Last year, Southeastern Baptist Theological Seminary hosted a conference dubbed “Linguistics and New Testament Greek: Key Issues in the Current Debate.” I was there. It was fun. And I was happy to see Baker has released a book with the same name—Linguistics and New Testament Greek: Key Issues in the Current Debate. The presenters packaged their papers into readable chapters into what’s actually a really good book. The atmosphere of the conference was kind of fun, but I got more out of reading the proceeds in print than listening to the speakers in person. This is an edited volume with eleven chapters and contributors. Linguistics is the scientific study of language, and the contributors tackle different facets of the study of the language of Koine Greek. I’ve commented briefly on each chapter below and offered my concluding remarks at the end.
Stanley E. Porter
Porter surveys the major linguistic schools at work in the study of NT Greek. He qualifies what he means by school before describing traditional grammar, formalists, cognitivists, and functionalists. Here’s the current linguistic landscape. There are different approaches so it’s important to know who is who and what separates the linguists from the linguists. Obviously, Porter would have us all embrace Systemic Functional Linguistics, but he makes the good points that there is plenty of variety in the field and plenty of uncharted territory to plow. And, I would like to add, it’s always nice to see Paul Danove’s often ignored “case frame analysis” receive some attention. (Danove’s work is something I’ve even written on myself.)
Aspect and Tense in New Testament Greek
Constantine R. Campbell
Aspect is viewpoint. There is scholarly disagreement in some areas. There is scholarly disagreement in others. Campbell wrote a book called Basics of Verbal Aspect in Biblical Greek. If you’ve read it before, you can probably skip this chapter.
The Greek Perfect Tense-Form: Understanding Its Usage and Meaning
Michael G. Aubrey
This is probably the chapter of greatest significance as far as cutting-edge developments go. Explaining the perfect is notoriously difficult. Doing so is like gathering the winds in your fist or wrapping up the waters in a garment. But if every word of Aubrey proves true, then we need to concern ourselves with event structure and transitivity. There are lots of examples. Rachel does a lot of stuff. 1Rachel, Aubrey’s wife, appears in several of the examples. And what should really get our attention is that not all verbs, notably many with stative senses, have the option of forming a perfect. This seems to support Aubrey’s argument on the significance of transitivity. You will probably need to read this chapter through a couple of times, but it’s worth it.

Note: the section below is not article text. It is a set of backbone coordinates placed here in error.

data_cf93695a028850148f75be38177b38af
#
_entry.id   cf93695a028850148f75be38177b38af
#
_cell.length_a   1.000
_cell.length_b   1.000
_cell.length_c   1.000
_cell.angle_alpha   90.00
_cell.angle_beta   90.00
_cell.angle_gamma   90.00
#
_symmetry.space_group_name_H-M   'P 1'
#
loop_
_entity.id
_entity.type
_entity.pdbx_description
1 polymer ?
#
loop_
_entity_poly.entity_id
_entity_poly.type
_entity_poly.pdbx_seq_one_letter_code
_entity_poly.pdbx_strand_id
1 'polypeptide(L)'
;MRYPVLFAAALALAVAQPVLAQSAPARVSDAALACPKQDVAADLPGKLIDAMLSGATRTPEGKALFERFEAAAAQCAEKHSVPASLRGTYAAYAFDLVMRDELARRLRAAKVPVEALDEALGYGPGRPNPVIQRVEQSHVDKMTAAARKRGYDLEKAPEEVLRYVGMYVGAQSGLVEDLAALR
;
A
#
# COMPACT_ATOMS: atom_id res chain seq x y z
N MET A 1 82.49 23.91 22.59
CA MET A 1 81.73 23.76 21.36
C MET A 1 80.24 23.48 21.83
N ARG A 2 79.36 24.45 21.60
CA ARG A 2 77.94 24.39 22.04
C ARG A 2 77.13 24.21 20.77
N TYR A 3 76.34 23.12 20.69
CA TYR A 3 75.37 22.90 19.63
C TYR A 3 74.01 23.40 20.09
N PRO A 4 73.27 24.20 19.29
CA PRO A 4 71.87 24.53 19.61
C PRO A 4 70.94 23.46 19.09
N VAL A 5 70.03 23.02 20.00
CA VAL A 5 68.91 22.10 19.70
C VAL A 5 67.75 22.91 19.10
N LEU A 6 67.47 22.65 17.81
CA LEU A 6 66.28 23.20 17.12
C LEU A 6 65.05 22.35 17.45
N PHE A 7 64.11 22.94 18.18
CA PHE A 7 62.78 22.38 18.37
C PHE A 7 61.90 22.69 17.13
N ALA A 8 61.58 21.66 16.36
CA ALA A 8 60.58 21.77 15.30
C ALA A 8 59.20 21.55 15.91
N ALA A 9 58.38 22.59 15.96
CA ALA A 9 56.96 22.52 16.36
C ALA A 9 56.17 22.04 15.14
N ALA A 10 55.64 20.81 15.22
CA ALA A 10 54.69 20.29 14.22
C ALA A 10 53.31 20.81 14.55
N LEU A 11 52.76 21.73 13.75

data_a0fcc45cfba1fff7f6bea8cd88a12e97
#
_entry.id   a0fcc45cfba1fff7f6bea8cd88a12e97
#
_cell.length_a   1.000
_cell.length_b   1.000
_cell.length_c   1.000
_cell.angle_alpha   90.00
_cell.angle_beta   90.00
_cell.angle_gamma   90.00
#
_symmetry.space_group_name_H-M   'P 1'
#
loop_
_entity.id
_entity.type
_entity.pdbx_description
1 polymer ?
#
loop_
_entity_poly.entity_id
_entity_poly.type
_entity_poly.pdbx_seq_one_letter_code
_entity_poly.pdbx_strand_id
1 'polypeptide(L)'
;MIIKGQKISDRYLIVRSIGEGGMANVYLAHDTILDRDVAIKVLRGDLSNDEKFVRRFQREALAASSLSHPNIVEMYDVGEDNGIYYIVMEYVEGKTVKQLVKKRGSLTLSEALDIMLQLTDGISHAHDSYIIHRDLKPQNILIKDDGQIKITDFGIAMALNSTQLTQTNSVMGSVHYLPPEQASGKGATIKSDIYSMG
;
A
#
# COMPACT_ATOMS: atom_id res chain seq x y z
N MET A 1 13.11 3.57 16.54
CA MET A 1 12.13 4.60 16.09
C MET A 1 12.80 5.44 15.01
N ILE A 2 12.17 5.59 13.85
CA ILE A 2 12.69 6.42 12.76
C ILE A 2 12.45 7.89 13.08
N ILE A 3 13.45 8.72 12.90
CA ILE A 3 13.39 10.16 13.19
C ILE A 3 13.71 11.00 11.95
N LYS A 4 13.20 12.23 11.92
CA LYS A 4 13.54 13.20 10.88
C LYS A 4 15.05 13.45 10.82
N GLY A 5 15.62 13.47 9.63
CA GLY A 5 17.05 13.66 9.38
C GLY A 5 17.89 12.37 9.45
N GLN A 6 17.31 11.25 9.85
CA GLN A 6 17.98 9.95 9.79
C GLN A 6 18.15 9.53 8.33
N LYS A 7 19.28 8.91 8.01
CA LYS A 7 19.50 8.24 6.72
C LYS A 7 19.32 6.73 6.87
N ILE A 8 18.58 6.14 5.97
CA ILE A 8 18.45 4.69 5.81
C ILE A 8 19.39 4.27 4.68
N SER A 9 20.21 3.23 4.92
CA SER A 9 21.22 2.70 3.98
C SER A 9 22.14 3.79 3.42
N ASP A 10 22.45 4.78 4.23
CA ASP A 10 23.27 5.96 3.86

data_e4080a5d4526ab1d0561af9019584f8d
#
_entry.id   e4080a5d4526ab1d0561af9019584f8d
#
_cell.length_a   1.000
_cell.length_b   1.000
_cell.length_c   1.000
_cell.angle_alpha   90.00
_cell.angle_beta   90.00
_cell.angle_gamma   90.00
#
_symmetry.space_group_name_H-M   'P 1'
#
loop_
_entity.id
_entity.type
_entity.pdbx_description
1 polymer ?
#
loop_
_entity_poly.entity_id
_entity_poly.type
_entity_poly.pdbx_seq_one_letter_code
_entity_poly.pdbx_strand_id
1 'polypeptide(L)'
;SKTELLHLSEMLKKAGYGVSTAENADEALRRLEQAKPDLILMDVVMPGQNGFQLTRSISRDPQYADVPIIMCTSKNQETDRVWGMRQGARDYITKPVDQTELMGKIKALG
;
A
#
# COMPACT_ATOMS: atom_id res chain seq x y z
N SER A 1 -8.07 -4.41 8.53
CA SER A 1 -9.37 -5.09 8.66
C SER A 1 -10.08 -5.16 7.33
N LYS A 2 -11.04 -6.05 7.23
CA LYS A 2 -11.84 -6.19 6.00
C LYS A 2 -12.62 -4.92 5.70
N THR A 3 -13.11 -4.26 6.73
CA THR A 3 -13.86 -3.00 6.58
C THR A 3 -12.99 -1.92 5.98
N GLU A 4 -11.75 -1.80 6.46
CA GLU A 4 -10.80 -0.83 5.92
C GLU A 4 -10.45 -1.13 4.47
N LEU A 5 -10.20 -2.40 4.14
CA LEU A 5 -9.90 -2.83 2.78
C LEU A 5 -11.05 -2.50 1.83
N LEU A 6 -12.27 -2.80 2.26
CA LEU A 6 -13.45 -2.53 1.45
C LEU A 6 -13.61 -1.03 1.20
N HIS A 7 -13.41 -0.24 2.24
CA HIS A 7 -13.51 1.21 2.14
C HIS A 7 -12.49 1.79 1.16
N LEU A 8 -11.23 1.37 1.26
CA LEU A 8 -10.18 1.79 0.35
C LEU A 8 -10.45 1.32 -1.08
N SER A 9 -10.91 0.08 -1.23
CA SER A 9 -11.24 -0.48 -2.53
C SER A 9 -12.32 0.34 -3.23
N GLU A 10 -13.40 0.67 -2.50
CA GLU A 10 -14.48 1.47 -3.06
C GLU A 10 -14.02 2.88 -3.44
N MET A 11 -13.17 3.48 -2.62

The Greek Middle Voice: An Important Rediscovery and Implications for Teaching and Exegesis
Jonathan T. Pennington
Pennington rehashes the history of abolishing the deponent. He played a major role in this reversal. His thesis is that the middle is marked for subject-affectedness. From there we determine if the subject is the agent of the action (and therefore translated as an English active) and, if not the agent, we translate it as an English passive.
Discourse Analysis: Galatians as a Case Study
Stephen H. Levinsohn
Levinsohn performs his version of discourse analysis on Galatians. His methodology comes from years of study and experience. Here are his recommended steps:
- Determine the Nature of the Discourse
- Determine the Broad Genre of the Letter
- Determine the Major Division of the Discourse
- Find Surface Features That Support Different Boundaries
- Consider the Implications of Each Inter-sentential Conjunction
- Look for Prominence-Giving Devices at Various Levels
These are helpful steps we would all do well to incorporate into our exegetical workflow.
Interpreting Constituent Order in Koine Greek
Steven E. Runge